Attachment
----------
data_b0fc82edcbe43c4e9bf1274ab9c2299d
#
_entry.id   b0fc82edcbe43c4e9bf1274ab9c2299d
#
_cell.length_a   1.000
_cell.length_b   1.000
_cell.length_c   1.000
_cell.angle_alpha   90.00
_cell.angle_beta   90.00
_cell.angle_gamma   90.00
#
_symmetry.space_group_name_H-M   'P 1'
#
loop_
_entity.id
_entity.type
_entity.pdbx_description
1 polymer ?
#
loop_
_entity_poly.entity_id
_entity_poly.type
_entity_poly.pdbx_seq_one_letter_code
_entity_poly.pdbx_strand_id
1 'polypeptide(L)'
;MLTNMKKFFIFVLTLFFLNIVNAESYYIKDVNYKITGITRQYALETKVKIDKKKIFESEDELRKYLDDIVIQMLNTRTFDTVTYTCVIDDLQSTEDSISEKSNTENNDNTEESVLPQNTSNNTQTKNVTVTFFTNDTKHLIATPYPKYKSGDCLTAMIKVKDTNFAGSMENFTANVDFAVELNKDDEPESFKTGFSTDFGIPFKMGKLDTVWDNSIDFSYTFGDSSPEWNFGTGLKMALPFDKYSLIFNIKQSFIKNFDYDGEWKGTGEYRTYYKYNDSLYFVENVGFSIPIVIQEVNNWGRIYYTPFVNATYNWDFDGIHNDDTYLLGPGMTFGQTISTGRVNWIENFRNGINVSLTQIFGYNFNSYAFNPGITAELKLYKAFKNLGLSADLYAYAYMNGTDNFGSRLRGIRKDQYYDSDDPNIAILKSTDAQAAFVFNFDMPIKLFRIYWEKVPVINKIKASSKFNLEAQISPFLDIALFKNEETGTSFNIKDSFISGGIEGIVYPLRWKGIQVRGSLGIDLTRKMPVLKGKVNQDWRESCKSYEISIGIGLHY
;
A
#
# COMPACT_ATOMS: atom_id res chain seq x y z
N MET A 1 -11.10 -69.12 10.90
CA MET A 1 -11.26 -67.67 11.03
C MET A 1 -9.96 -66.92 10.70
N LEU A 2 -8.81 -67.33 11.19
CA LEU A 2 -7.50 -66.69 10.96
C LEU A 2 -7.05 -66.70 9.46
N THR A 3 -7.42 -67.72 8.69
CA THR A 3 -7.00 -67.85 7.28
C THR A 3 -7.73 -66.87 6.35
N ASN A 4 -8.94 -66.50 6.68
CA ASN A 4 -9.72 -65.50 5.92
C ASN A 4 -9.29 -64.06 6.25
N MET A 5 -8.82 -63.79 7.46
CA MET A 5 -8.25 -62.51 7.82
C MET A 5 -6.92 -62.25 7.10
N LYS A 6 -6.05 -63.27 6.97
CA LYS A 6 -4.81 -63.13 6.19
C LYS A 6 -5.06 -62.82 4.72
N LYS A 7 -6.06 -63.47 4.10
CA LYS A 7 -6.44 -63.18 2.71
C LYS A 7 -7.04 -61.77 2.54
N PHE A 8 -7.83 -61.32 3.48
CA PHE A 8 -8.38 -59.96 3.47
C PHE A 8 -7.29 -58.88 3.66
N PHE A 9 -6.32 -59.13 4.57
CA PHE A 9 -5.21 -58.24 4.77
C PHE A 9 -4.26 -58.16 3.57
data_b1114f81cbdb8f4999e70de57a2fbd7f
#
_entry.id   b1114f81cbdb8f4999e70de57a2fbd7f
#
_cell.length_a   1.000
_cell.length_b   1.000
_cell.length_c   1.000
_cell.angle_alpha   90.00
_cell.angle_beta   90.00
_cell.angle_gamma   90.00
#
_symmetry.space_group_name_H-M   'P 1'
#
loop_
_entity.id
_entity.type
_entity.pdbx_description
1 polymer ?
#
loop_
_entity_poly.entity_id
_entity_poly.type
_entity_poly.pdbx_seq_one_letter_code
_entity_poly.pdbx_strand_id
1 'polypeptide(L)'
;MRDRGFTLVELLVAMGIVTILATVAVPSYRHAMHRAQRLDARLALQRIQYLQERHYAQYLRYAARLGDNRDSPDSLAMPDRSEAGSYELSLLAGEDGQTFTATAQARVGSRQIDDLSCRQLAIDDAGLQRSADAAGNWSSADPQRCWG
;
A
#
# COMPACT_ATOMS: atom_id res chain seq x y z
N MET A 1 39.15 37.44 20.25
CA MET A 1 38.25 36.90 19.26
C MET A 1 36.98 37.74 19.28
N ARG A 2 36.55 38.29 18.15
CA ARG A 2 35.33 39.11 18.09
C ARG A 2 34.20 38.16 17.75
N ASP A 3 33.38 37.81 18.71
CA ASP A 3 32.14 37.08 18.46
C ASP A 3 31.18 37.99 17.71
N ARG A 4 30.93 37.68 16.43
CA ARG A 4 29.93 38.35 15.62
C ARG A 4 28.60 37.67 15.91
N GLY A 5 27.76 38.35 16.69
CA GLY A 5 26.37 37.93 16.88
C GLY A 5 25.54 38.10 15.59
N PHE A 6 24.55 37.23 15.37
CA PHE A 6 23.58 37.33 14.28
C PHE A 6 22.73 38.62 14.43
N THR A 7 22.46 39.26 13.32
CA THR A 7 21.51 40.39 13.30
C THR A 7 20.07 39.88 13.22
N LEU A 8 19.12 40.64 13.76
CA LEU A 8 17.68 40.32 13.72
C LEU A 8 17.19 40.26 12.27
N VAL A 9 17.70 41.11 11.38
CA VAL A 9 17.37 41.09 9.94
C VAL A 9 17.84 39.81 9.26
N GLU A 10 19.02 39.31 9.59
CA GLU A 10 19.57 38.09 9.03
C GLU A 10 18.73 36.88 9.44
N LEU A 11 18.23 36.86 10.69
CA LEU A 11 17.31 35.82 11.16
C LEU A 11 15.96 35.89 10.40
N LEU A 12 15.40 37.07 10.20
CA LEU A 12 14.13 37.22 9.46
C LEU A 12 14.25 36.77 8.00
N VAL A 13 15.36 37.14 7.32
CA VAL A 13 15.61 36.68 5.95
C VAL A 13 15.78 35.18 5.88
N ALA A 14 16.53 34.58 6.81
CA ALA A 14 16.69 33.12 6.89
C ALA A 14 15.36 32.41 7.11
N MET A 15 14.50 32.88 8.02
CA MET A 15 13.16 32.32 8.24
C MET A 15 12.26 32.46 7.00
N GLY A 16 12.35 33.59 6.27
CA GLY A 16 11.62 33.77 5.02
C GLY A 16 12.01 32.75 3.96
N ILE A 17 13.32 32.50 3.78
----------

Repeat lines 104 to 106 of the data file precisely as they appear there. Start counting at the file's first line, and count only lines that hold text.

CA PHE A 6 23.58 37.33 14.28
C PHE A 6 22.73 38.62 14.43
N THR A 7 22.46 39.26 13.32